1. Centers for Disease Control and Prevention. Prevention Status Reports: Nutrition, Physical Activity, and Obesity. 2013. Available at
  2. U.S. Department of Health and Human Services. State Indicator Report on Physical Activity. 2010. Available at
  3. US Department of Health and Human Services. Physical activity and health: a report of the Surgeon General. 1996.
  4. U.S. Department of Health. 2008 Physical Activity Guidelines. Available at:
  5. Ibid.
  6. Slentz CA. et al. Effects of the amount of exercise on body weight, body composition, and measures of central obesity: STRRIDE--a randomized controlled study. Arch Intern Med. 2004 Jan 12;164(1):31-9.
  7. Pang Wen, C. et al. Minimum amount of physical activity for reduced mortality and extended life expectancy: a prospective cohort study. The Lancet. Volume 378, Issue 9798, 1–7 October 2011, Pages 1244–1253

Stay Fit this Summer!

Photo: Man and Woman on Stand-Up Paddleboards

by Tandis Bishop

Summer is a great motivator to get fit and healthy as we do our best to look great in swim wear on the beach!  With the beautiful weather and the many opportunities to take advantage of both indoor and outdoor activities, it’s easy to get into shape and stay healthy. If we're not careful, however, summer can also be our ruin!  In addition to vacation parties, barbeques, ice-cream, cold sugary drinks, and other not-so healthy foods, summer's hot weather can make us reluctant to exercise.  Here are some tips to keep you and your family healthy and fit during the summer.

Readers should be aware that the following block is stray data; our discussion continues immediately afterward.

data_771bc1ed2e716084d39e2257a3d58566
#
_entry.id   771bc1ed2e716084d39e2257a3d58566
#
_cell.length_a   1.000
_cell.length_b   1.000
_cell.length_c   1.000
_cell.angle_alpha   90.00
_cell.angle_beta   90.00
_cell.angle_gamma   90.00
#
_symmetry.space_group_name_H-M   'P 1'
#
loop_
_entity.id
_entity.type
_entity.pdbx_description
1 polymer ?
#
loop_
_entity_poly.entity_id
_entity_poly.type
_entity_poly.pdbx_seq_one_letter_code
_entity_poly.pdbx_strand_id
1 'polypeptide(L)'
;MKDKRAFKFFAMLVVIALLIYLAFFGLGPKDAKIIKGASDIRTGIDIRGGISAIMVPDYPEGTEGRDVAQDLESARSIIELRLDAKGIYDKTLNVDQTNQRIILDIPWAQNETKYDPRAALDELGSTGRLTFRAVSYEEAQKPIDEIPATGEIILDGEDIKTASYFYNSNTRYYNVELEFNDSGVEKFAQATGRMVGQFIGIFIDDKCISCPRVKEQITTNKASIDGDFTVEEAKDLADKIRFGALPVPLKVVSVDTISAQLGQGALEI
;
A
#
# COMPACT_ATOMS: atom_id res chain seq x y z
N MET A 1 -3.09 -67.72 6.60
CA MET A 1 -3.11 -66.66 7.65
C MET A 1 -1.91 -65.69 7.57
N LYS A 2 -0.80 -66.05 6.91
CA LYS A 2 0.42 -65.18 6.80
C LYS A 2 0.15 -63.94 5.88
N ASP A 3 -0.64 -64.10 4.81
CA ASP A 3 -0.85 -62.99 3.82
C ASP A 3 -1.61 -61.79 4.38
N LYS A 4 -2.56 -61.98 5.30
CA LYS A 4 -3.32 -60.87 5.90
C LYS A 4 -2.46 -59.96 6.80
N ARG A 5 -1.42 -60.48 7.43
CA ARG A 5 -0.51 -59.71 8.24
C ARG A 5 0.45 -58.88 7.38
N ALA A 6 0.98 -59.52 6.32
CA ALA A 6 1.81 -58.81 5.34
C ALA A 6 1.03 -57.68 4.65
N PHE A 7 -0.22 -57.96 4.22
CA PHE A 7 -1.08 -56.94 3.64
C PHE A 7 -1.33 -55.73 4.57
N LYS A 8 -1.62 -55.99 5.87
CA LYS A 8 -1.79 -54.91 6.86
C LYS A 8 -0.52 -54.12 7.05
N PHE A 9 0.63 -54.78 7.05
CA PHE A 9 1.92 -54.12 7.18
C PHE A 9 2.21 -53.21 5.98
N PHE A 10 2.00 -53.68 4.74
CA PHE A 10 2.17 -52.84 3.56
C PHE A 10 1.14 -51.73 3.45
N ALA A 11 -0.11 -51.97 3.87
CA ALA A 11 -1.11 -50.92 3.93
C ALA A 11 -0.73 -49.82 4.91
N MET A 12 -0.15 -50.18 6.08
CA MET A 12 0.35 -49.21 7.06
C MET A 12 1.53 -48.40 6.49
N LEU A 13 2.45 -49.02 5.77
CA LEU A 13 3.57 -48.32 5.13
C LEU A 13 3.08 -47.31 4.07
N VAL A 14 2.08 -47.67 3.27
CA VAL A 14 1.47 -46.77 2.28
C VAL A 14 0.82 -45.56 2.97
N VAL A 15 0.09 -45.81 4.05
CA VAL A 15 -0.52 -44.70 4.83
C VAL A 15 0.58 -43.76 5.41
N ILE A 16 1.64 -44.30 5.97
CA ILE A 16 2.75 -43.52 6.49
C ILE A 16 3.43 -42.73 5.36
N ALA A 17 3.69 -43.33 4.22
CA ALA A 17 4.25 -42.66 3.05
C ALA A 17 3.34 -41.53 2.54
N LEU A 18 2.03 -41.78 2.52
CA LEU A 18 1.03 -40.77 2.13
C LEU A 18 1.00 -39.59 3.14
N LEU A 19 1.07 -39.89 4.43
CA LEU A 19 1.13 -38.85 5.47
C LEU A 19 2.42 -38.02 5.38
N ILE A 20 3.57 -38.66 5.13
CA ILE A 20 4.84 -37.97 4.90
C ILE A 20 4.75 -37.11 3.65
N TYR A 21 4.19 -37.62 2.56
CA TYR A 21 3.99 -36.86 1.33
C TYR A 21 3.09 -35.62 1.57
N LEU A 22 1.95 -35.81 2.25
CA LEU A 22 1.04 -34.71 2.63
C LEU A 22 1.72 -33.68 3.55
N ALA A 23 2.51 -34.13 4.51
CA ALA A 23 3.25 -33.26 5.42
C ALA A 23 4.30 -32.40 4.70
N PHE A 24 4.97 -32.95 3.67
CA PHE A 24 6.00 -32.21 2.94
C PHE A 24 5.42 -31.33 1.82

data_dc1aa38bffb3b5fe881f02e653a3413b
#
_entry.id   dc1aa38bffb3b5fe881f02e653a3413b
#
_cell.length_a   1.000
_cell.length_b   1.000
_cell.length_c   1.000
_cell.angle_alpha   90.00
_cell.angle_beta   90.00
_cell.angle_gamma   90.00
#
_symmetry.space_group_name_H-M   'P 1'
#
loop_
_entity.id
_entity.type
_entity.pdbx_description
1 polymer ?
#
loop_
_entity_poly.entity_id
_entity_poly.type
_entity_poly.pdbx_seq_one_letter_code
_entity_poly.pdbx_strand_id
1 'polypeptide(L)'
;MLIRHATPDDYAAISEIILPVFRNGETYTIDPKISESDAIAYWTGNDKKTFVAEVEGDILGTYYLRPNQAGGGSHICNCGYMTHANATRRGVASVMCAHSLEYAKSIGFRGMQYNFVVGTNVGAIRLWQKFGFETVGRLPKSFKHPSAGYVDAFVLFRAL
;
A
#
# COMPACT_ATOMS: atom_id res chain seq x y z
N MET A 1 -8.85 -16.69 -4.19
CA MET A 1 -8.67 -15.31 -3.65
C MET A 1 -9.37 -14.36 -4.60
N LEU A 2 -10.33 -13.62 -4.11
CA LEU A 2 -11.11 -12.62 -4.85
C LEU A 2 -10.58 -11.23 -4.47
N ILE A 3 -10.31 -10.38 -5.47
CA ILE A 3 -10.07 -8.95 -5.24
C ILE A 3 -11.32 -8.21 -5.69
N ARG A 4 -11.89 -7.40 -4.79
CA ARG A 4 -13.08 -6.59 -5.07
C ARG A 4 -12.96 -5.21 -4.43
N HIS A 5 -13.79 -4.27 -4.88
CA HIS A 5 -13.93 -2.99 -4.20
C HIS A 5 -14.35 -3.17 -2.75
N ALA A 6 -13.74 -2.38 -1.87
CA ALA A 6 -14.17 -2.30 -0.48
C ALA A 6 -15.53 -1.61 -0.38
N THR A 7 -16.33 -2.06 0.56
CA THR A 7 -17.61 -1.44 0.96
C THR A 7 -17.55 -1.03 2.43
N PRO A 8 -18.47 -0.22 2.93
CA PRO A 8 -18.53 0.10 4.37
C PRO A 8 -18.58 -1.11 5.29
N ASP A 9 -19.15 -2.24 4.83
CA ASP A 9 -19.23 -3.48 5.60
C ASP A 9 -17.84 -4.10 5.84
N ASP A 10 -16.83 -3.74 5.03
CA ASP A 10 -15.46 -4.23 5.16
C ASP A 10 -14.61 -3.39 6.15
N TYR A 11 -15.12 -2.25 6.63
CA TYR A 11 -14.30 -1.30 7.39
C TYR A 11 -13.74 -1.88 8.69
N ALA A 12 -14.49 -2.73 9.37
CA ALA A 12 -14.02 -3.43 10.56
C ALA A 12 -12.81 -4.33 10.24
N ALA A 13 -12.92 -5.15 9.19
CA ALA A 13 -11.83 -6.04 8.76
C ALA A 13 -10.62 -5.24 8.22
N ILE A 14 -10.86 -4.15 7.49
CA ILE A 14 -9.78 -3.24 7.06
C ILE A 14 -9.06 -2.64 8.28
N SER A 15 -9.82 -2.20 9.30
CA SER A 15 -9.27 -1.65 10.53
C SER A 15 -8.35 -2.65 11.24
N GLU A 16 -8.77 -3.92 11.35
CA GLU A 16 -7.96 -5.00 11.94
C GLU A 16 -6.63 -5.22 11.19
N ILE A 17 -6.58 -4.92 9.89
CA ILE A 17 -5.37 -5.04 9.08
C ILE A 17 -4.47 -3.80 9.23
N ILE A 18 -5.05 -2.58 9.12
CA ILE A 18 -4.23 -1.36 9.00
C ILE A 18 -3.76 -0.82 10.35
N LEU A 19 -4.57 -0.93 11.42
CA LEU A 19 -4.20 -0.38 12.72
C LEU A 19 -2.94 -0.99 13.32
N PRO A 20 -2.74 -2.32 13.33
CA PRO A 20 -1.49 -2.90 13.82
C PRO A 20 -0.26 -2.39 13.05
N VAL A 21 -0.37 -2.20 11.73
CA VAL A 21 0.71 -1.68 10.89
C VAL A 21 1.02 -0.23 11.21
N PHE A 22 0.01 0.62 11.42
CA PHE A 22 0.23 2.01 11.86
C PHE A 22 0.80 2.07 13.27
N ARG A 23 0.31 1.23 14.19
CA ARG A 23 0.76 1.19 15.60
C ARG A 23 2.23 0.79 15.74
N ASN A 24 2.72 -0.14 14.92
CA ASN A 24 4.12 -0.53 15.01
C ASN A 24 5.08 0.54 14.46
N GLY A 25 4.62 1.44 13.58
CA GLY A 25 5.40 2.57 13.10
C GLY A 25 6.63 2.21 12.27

Enjoy indoor activities to beat the sun

Take a yoga class! Beginning Tuesday, June 3rd, Down to Earth is introducing weekly yoga classes with Danielle Tatik in our new Community Room upstairs on the 3rd floor above Down to Earth Honolulu, at 2525 S. King St. Classes are $10 and will be held on Tuesdays and Thursdays from 10:00am -11:00am. For more information, please call (808) 947-3249.

Hit the beach

What better way to stay cool and get active than to swim, surf or do other water sports? It’s free, fun, and great for the whole family! Drink lots of fluids to keep hydrated, and go before 10:00am or after 2:00pm in order to limit sun exposure and exertion in the heat.

Have fun with the kids

Backyard water activities are a childhood favorite that’s fun at any age. Water balloon fights, squirt guns and slip n’ slides are great ways to keep cool and active!

Shady hikes and waterfalls

Hawaii is famous for our beautiful hiking trails filled with shady pathways and often leading to gorgeous waterfalls. This is simply an amazing way to stay active over the summer. For refreshingly cool trails in Hawaii and how to get there, look up these trails online:

  • Oahu: Manana Trail, Nu’uanu Pali No ‘okina: Nuuanu and Judd Trails, Maunawili Falls, Manoa Falls.
  • Maui: Pipiwai Trail & Waimoku Falls, Waihee Ridge Trail, and many trails off Hana Hwy.
  • Kauai: Hanakapi’ai No ‘okina: Hanakapiai & Na Pali coast trail, Kalalau trail.
  • Big Island: Akaka Falls State Park

Enjoy evening activities

Play tag-football with friends in the early evening while it’s still light but cooling down or take an end-of-day walk after sunset.

Go ahead! Enjoy your summer and take advantage of these opportunities to be active all summer long!